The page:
Climate change is worsening the impacts of hurricanes such as Irma and Harvey, experts warned.

Extreme weather such as Irma, a category 5 hurricane and one of the strongest ever seen in the Atlantic, could occur without global warming, the University of Reading’s tropical weather specialist Chris Holloway said.

But impacts of human-induced climate change that the world is already seeing, including rising sea levels and warmer temperatures which cause more rainfall, are worsening the risks of hurricanes, he said.

Global hurricane wind speed records and how Irma comparesGlobal hurricane wind speed records and how Irma compares (PA Graphics)

Dr Holloway said: “Climate change increases the risks of some of the impacts of hurricanes. You could have a storm like Irma without climate change – there are on record similar storms, not very many.”

But he said: “Sea level rise has been going up because of climate change, we know that with a large degree of certainty.

“Any storm surge pushed onshore by high winds is happening at a higher base level.

“Where the sea is higher you’re going to increase the risk of dangerous coastal flooding.

A car is caught up in the destruction caused by Hurricane IrmaA car is caught up in the destruction caused by Hurricane Irma (Carlos Giusti/AP)

“Similarly, rainfall is another large danger of these kind of storms. Harvey sat over Texas for days and most of the danger was fresh water flooding due to heavy rainfall.”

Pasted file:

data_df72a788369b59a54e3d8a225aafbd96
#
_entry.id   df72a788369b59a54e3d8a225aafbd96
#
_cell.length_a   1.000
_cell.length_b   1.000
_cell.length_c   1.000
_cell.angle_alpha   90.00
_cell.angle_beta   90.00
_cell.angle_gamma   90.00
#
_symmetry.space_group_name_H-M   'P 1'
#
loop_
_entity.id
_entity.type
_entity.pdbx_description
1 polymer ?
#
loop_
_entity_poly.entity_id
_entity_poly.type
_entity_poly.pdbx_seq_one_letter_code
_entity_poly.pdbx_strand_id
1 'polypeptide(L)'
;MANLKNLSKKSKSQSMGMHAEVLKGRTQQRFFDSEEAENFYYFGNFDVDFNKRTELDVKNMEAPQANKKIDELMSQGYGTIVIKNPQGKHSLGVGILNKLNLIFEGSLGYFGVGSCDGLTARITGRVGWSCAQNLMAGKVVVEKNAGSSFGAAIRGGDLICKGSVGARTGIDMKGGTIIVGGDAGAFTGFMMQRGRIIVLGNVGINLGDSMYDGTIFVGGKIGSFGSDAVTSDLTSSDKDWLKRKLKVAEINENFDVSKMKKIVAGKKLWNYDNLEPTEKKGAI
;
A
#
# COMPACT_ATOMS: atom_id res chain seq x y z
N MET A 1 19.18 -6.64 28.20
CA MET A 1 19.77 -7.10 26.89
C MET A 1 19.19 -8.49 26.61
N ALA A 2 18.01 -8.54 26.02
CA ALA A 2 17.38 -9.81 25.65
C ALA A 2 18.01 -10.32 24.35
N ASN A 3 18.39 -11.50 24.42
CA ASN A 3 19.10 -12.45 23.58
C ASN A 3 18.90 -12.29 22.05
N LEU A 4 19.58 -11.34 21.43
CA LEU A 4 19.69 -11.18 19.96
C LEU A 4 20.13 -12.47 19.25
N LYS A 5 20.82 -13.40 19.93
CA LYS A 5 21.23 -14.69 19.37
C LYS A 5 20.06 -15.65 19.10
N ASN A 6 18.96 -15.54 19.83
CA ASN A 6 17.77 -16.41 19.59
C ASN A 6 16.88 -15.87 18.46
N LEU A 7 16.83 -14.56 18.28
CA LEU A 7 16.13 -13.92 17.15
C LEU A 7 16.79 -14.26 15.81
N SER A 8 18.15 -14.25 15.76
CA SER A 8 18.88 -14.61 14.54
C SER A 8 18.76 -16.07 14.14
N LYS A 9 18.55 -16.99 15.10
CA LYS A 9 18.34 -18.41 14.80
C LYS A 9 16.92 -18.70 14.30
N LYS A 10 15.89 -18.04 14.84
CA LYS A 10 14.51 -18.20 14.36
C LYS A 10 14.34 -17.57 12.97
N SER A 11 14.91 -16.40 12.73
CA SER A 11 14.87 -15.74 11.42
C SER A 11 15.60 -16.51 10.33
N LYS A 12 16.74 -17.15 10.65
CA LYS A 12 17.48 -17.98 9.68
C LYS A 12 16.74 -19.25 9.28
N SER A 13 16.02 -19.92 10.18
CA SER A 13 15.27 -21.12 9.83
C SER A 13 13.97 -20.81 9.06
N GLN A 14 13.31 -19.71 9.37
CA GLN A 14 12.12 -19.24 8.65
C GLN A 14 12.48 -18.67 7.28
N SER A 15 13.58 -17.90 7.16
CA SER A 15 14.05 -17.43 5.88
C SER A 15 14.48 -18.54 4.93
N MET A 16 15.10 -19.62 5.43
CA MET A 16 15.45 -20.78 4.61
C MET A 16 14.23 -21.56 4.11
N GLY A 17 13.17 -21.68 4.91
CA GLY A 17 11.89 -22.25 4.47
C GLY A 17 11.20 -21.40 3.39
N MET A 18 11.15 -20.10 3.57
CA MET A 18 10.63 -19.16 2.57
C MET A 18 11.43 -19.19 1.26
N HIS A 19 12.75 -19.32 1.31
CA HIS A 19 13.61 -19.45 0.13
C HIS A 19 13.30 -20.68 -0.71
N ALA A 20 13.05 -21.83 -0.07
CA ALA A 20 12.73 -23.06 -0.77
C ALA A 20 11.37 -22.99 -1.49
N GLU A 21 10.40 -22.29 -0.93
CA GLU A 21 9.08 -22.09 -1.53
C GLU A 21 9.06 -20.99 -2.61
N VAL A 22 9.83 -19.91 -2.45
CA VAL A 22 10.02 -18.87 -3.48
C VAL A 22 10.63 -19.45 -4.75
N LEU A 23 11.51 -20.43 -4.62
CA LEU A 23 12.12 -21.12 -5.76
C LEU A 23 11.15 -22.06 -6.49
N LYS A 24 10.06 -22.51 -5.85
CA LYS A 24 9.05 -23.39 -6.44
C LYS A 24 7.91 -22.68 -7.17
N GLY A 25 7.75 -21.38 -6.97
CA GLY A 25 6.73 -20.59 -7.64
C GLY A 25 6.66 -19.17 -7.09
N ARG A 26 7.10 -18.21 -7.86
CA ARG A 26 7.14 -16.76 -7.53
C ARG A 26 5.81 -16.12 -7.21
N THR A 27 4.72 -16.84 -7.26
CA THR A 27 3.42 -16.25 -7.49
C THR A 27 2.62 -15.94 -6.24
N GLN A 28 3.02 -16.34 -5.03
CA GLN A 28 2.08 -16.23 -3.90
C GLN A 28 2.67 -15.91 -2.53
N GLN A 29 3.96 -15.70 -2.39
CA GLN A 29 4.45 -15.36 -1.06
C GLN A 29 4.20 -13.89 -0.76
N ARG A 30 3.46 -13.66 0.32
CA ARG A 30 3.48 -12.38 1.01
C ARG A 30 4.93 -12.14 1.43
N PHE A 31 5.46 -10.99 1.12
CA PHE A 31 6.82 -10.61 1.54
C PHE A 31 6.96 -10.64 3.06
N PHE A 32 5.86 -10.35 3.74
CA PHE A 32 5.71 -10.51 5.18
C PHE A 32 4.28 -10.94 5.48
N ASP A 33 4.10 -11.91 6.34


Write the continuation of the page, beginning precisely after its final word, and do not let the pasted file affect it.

The risk of heavy rainfall is always there with a storm, but warmer temperatures allow the atmosphere to hold more water vapour, leading to more rainfall, Dr Holloway added.

“We’ve got more rain on top of what we would have without climate change,” he said.

“These two risks, sea flood water and fresh water flooding, are the ones that cause the most fatalities.”

Thousands of houses were left damaged by Hurricane Harvey and IrmaThousands of houses were left damaged by Hurricane Harvey and Irma (David J. Phillip/AP)

He also said the science indicated the world was likely to see more intense hurricanes because of climate change, and they could shift where they form so that places currently at risk may be slightly less under threat, while other areas could be more at risk.

Dr Dann Mitchell, from the University of Bristol’s Cabot Institute, said: “The question of whether climate change ’caused’ any particular weather event is the wrong one; instead, we must probe how climate change alters extreme weather.

“Aside from the warming atmosphere, rising sea level and surface ocean warming have likely contributed to the impact of both Irma and Harvey.”

Prof Kevin Horsburgh of the National Oceanography Centre added: “Whereas specific hurricanes are not caused by climate change, they may be worsened by higher surface heat content in the tropics, which provides the driving force for hurricanes.”